The 5 Best Songs for Beginners to Sing at Auditions

Article Image
Photo Source: wavebreakmedia/Shutterstock

If you’re at an open call, you’ve got only 10 to 16 bars (32 if you’re lucky) to leave a strong impression. That’s less than a minute to make your mark! Song choice is everything, especially if you’re a beginner. Backstage talked to veteran casting professional Alison Franck to get her advice on unexpected, easy audition songs for beginners. But first, a few pitfalls to avoid when you’re first starting out.

Don’t sing:

A song from the show you’re auditioning for. But do opt for one that’s in the same genre, style, or period. “If the musical is more Golden Age, go with composers or songwriting teams from that era,” Franck recommends. “For example, Rodgers and Hammerstein or Lerner and Loewe.”

Done-to-death ditties. Avoid anything from “Annie,” if you’re a kid, and “popular” songs, says Franck, adding, “I’ve heard a lot of ‘Dear Evan Hansen’ and ‘Mean Girls.’ ” 

Outside your range. “If you can’t hit a high C, don’t,” she says. “Don’t show what you can’t do; show what you can do right.” Enlist a vocal coach to help figure out your range.

Without emotion. “If singing is new to you, at least work on your acting of the song,” Franck says.

Try these audition songs instead:

1. “A Little Brains, A Little Talent” from “Damn Yankees”

Good for: Dancers with a lower range

Franck says, “If you’re more of a dancer who sings—which is usually what beginner singers are in our world—you need to show that you have a line to your voice and can carry a tune. ‘A Little Brains, A Little Talent’ is great because it’s a little more general, instead of ‘Whatever Lola Wants’ [from ‘Damn Yankees’], because that’s so specific.”

2. “In My Own Little Corner” from Rodgers and Hammerstein’s “Cinderella”

Good for: Mid-range voices

“You want something that tells a story,” she explains. “You can sing any verse and there’s a beginning, a middle, and an end. Anybody can sort of be Cinderella—from young girls to 30-year-olds. And despite the fact that Julie Andrews sang it, it still isn’t that rangy. It can be pretty and novice-y and still be effective.”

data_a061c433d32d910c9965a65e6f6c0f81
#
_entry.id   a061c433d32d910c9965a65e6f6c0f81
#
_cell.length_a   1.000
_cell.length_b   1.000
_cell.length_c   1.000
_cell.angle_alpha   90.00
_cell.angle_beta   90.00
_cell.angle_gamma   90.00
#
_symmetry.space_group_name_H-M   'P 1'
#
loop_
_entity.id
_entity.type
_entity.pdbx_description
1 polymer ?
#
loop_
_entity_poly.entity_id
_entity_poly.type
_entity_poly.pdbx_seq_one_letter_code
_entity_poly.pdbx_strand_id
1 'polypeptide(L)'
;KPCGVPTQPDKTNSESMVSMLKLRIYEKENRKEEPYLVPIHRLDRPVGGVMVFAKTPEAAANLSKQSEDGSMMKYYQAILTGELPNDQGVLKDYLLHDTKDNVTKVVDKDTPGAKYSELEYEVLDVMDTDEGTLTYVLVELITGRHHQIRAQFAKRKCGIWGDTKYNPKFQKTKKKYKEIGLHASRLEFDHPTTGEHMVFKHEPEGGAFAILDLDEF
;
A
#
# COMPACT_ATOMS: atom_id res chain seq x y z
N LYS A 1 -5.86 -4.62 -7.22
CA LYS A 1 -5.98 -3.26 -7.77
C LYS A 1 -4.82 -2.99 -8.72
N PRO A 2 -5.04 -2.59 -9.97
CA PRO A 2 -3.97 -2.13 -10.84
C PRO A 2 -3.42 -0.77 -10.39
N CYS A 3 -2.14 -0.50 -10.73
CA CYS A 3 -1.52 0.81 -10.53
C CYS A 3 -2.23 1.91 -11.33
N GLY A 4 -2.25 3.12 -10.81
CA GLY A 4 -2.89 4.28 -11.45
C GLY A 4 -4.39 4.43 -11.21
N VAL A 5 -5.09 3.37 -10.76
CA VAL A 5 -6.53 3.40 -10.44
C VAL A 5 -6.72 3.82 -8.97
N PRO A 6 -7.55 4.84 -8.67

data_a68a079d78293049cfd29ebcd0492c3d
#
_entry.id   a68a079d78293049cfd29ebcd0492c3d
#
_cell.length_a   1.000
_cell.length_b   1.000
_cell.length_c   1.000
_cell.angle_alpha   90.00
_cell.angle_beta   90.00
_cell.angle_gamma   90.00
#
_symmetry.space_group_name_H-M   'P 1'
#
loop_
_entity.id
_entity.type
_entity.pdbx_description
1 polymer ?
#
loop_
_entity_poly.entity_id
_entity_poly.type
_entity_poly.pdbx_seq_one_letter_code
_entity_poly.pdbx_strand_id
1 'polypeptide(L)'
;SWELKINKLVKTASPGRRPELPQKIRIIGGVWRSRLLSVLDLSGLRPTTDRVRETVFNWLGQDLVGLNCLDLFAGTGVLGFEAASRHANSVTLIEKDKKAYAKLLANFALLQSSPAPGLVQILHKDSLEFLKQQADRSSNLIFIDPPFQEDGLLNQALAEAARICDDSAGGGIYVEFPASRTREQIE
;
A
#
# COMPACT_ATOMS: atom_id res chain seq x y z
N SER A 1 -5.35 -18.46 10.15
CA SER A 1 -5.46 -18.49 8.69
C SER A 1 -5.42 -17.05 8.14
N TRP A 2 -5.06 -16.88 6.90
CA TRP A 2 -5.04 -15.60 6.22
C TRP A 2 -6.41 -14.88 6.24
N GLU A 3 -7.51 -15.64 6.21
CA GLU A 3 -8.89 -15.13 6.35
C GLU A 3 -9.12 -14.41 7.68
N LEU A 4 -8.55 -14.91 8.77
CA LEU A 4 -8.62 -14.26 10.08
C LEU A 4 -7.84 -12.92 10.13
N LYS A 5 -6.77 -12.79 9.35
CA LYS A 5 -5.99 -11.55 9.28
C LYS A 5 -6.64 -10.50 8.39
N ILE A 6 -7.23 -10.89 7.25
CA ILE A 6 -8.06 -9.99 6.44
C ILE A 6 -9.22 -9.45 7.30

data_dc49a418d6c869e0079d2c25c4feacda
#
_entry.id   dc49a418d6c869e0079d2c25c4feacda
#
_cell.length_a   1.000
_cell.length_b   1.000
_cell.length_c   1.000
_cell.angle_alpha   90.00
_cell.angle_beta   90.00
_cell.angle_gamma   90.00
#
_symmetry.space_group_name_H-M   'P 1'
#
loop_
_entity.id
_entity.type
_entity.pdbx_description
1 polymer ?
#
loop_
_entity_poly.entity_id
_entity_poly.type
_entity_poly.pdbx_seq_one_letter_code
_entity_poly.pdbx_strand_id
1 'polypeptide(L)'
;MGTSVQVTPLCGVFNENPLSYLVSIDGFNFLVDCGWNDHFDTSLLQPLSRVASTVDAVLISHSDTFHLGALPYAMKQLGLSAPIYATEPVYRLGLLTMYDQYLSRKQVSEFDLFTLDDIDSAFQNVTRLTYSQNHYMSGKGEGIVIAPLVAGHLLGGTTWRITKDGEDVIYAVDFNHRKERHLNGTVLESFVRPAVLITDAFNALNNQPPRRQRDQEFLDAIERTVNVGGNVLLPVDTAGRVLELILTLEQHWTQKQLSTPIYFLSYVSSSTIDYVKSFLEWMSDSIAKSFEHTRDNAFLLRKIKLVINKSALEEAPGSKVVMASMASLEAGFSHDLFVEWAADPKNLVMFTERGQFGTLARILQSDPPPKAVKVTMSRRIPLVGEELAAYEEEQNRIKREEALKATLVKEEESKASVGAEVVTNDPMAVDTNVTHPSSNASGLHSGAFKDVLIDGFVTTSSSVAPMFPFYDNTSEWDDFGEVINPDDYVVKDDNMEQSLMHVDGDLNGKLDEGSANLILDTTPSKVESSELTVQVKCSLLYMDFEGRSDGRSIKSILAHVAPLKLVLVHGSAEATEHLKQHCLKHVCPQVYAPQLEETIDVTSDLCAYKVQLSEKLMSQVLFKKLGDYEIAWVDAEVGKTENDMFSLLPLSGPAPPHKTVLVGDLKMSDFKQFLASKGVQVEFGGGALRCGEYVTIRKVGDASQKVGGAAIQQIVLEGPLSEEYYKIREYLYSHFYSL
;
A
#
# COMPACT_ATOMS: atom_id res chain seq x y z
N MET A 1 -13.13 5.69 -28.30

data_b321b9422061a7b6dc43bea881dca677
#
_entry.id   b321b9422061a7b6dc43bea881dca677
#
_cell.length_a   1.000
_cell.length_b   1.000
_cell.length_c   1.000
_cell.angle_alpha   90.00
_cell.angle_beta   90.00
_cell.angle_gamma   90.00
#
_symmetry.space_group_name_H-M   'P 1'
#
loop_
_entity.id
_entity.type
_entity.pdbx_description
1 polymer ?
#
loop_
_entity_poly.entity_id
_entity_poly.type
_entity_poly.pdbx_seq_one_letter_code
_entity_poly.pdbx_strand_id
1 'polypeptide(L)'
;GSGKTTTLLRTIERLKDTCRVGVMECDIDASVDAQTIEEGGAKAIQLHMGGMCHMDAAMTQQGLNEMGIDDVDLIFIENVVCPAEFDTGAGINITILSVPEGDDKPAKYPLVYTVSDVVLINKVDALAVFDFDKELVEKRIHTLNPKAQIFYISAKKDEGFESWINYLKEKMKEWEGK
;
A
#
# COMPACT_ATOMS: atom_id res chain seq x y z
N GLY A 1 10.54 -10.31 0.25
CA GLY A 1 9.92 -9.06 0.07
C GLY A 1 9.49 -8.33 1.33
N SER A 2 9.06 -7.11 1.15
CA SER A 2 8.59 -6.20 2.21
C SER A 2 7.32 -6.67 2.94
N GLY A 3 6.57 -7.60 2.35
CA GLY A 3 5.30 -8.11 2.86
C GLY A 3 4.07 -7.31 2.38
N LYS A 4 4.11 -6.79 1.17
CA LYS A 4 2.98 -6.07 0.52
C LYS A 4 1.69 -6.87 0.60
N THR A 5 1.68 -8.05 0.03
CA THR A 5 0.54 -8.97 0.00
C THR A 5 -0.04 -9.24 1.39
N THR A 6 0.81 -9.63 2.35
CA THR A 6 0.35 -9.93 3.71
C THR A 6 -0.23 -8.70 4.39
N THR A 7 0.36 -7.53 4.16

3. “It’s a Perfect Relationship” from ”Bells are Ringing”

Good for: Belters

“Another one that doesn’t [require] a huge range. It’s a song that any female can relate to, [about] not seeing the person that you’re in love with. It’s funny, tells a story, and sits in most women’s voices that aren’t sopranos yet,” says Franck.

4. “I Won’t Send Roses” from “Mack and Mabel”

Good for: Baritones

Franck says, “Actually, anything [actor] Robert Preston has done is good because [the songs are] low, not super rangy, and it’s more talk-singing. But you can sing it as you get better.”

5. “It Only Takes a Moment” from “Hello, Dolly!”

Good for: Male singers

“Jerry Herman musicals have great material,” she adds. “ ‘It Only Takes a Moment’ might be a little bit more advanced—but it’s not that hard. A good actor who’s very present and sings from the heart can make any singing weaknesses seem charming and real.”

Alison Franck from Franck Casting is a casting professional with over 20 years of experience, including Broadway, Off-Broadway, touring, regional theater, TV, film, commercial, and voiceover casting. She’s currently casting for potential productions of “The Cher Show,” “Sister Act,” and “The Addams Family.”

More From Backstage Experts


More From Musical Theater

Now Trending